- A kaleidoscope of changing colors and halos
- Images that often appear to come from another realm
- Visionary, spiritual illusions, described as being in the spirit world
- Crossed senses (synesthesia) such that colors are "heard" and sounds are "seen"
- Altered sense of time and place
- Inability to tell fantasy from reality
Psychological and Behavioral Disturbances
Changes in behavior may result as a consequence of ingestion, such as:
- Euphoria and positive mood
- Impaired judgement
- Anxiety and panic
- Fear and paranoia
- Risk of psychoses with large doses
Physiological and Physical Effects
Physiological and physical effects are less pronounced than the other effects:
- Drowsiness, altered consciousness and inebriation
- Dilated pupils
Increased breathing, heart rate, high blood pressure and temperature
Sweating or chills and shivering
- Nausea and vomiting
- Muscle weakness
- Difficulty controlling placement of limbs (ataxia)
Variations in Effects
The effects vary among users and a user might have a different experience at each use and depend partly on:
- The amount of mushrooms or psilocybin taken
- The state of mind of the user
- Preparation and expectations of the user
- Where and with whom the substance is used
A user who is in a negative frame of mind before taking mushrooms or psilocybin can have a "bad trip." Negative effects, such as fear, panic and psychoses, are more common with larger doses. A positive frame of mind, as well as familiar people and setting, are more likely to lead to a positive, mystical experience.
Observations of long-term indigenous users show that psychedelic mushrooms have a low potential to cause physical harm. In these and non-native users the following are noted after using mushrooms or psilocybin:
- No evidence for craving or substance seeking behavior, therefore low risk of addiction
- Memory loss can occur with repeated use
- Flashbacks of the experience days or weeks later
- Tolerance can develop quickly such that a habitual user needs higher and higher doses to note an effect
If the mushrooms or psilocybin are used often in quick succession, the user experiences less intense effects with each use.
Risk of Abuse
Psychedelic mushrooms appear to have little risk for psychological or physical dependence. In an analysis of 20 substances reported in the journal Lancet in 2011, mushrooms had the lowest risk of abuse and harm, alcohol and heroin having the highest risk.
Still, hallucinogenic mushrooms have the potential to be abused for the experience of their psychedelic effects. Users who seek higher and higher amounts of mushrooms or psilocybin may benefit from behavioral therapy to decrease the chance of seeking more risky addictive drugs.
After his discovery, Albert Hoffman made psilocybin available for psychiatry research in the early 1960s. However, because of federal restrictions on recreational use of mushrooms and other hallucinogens, psilocybin research stopped in the United States in about 1968, as well as in other countries.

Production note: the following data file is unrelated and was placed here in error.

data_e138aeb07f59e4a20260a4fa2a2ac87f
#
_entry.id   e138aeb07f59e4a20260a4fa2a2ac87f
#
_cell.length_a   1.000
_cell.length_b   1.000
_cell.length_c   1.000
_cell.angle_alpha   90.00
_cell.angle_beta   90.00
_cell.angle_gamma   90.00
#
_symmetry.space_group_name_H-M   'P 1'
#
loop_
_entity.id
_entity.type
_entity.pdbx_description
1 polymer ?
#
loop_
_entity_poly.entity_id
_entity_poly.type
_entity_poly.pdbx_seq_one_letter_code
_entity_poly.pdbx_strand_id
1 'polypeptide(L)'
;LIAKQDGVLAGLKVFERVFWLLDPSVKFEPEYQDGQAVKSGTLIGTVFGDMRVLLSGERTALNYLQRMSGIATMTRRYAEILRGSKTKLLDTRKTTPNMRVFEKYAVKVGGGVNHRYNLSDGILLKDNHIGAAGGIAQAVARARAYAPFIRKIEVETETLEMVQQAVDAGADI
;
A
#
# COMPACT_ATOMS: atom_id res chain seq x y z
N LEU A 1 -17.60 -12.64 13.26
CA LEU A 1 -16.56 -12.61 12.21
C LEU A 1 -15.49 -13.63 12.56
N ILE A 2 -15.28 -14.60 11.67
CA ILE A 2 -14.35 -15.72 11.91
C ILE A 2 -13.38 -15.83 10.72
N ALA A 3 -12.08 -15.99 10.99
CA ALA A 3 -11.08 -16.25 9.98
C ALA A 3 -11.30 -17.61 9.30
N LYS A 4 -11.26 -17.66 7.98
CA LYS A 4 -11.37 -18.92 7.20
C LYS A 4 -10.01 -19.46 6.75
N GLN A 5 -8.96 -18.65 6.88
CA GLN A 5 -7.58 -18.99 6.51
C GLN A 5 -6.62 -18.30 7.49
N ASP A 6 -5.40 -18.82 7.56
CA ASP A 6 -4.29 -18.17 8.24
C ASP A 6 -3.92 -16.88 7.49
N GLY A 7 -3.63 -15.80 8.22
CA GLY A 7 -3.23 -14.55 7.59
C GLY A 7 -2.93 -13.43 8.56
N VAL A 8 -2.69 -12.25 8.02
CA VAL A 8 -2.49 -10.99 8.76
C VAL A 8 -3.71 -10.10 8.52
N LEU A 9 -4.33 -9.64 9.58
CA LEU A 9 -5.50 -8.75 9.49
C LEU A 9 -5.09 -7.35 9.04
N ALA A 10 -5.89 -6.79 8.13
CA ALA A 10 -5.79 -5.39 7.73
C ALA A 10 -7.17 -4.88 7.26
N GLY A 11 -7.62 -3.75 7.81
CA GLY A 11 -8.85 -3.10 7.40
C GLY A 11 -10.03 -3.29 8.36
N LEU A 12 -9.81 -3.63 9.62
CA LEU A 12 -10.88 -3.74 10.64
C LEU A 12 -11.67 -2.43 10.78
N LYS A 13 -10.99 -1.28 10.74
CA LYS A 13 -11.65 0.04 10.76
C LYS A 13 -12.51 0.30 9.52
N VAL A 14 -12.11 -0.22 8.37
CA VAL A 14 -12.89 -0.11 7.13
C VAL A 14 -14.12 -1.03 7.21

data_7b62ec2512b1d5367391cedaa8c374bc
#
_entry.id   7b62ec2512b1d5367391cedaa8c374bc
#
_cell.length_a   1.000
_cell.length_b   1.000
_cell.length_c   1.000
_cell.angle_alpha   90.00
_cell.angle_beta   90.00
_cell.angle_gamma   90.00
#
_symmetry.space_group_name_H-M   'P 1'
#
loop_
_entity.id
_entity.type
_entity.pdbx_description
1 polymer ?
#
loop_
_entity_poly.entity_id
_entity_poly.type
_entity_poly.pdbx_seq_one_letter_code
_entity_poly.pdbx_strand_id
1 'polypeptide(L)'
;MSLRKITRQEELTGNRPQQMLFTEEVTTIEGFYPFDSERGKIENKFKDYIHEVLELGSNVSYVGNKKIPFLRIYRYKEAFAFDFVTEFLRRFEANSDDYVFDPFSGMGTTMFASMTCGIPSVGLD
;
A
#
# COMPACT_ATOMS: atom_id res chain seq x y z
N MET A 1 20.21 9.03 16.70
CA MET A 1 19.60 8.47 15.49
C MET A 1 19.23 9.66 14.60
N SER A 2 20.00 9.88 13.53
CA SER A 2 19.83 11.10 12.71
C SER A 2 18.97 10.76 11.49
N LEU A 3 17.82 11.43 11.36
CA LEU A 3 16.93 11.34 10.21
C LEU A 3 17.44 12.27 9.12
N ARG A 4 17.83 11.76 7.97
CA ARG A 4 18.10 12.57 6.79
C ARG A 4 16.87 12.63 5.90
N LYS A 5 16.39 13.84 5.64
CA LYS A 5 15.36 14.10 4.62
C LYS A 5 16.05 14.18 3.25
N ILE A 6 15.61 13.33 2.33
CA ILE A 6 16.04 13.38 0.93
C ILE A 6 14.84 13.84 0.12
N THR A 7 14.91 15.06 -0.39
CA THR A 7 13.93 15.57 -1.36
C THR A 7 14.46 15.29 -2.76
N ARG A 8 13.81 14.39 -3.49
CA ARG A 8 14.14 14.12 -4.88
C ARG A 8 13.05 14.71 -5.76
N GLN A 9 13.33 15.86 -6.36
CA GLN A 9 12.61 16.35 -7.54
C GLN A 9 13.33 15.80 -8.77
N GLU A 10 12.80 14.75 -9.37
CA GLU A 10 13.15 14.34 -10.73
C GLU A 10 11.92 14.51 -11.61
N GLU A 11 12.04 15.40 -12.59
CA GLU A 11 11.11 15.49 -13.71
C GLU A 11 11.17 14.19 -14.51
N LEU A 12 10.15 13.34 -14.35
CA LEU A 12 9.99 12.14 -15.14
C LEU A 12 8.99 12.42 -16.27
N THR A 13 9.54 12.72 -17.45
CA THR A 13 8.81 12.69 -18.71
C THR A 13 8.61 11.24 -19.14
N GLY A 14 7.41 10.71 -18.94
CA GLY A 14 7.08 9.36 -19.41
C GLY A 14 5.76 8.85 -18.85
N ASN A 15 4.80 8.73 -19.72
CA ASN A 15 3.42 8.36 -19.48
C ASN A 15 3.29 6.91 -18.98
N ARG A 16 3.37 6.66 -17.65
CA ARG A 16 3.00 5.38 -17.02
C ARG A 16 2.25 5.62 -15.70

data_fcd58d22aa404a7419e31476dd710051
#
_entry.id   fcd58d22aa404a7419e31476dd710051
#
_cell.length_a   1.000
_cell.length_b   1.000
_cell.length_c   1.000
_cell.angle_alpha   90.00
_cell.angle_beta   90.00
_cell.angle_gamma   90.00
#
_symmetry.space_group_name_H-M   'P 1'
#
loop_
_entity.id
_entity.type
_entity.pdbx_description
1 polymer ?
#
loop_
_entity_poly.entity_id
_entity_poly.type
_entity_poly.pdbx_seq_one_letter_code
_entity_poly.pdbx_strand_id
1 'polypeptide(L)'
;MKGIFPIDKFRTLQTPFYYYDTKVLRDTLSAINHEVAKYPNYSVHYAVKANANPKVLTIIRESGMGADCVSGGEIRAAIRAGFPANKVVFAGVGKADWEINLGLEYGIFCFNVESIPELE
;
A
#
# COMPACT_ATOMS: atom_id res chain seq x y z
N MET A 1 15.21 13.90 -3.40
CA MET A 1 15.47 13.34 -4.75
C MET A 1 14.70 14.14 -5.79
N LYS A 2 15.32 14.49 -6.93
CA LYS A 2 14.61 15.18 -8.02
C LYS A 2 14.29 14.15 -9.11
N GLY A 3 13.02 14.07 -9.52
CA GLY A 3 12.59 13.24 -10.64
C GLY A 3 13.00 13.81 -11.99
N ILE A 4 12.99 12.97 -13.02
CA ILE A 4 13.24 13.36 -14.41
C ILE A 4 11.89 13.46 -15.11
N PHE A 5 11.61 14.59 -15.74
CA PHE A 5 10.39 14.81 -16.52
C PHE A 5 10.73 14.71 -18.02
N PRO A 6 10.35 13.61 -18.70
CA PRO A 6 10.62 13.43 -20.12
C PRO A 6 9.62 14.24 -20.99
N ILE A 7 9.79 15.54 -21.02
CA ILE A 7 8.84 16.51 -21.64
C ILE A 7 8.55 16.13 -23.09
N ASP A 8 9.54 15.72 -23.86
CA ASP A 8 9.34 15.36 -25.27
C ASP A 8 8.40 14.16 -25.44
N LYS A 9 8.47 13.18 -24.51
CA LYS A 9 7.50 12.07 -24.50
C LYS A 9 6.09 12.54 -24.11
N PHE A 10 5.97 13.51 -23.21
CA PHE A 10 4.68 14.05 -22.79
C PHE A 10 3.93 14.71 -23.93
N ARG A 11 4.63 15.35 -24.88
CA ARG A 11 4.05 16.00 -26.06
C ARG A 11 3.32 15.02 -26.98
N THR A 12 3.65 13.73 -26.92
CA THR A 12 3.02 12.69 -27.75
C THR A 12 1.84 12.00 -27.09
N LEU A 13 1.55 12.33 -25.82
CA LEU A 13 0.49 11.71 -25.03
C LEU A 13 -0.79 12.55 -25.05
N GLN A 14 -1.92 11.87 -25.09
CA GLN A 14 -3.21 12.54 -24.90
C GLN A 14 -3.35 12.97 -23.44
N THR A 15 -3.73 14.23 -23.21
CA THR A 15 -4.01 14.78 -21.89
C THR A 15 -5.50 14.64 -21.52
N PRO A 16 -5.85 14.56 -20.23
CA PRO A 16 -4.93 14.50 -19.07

Psilocybin is now being re-investigated for its potential medical uses. Unlike eating the mushrooms, doses of psilocybin can be controlled. According to monitored studies by Johns Hopkins University researchers, psilocybin given in controlled doses in a controlled setting can have beneficial lasting effects on mood and behavior:
- In study published in 2006 in Psychopharmacology, participants reported "mystical experiences" and positive effects which persisted at follow-up two months later.
- A 2011 study reported in the same journal found that study subjects had similar positive experience and rated them as having "substantial personal and spiritual significance" up to 14 months after the study was over.
Of note, about 30% of the participants reported experiencing negative effects such as anxiety, fear, and paranoia during the studies, which were managed with reassurance by the study monitors.
Potential Medical Uses
Taking advantage of positive effects from controlled doses of psilocybin, potential benefits that are being considered include treatment of:
- Substance addictions, such as alcohol and tobacco
- Mood disorders such as anxiety and depression
- Obsessional disorders
- Psychoses such as schizophrenia
- Alleviate pain and suffering in cancer patients
- Death transition in the terminally ill to alleviate pain and fear
Exploiting the Positive Effects
Though psychedelic mushrooms can cause negative disturbances, they have been used for centuries for healing, as well as their spiritual and mystical effects. Exploiting the positive effects on mood and the spiritual experience may prove useful for a number of physical and psychological conditions.
When the mushrooms are ingested, however, it is impossible to control the dose of psilocybin to optimize the positive benefits. However, with further research, it may be possible to figure out the the correct therapeutic doses of the extracted or synthetic psilocybin to assure maximum benefit and safety in the appropriate setting.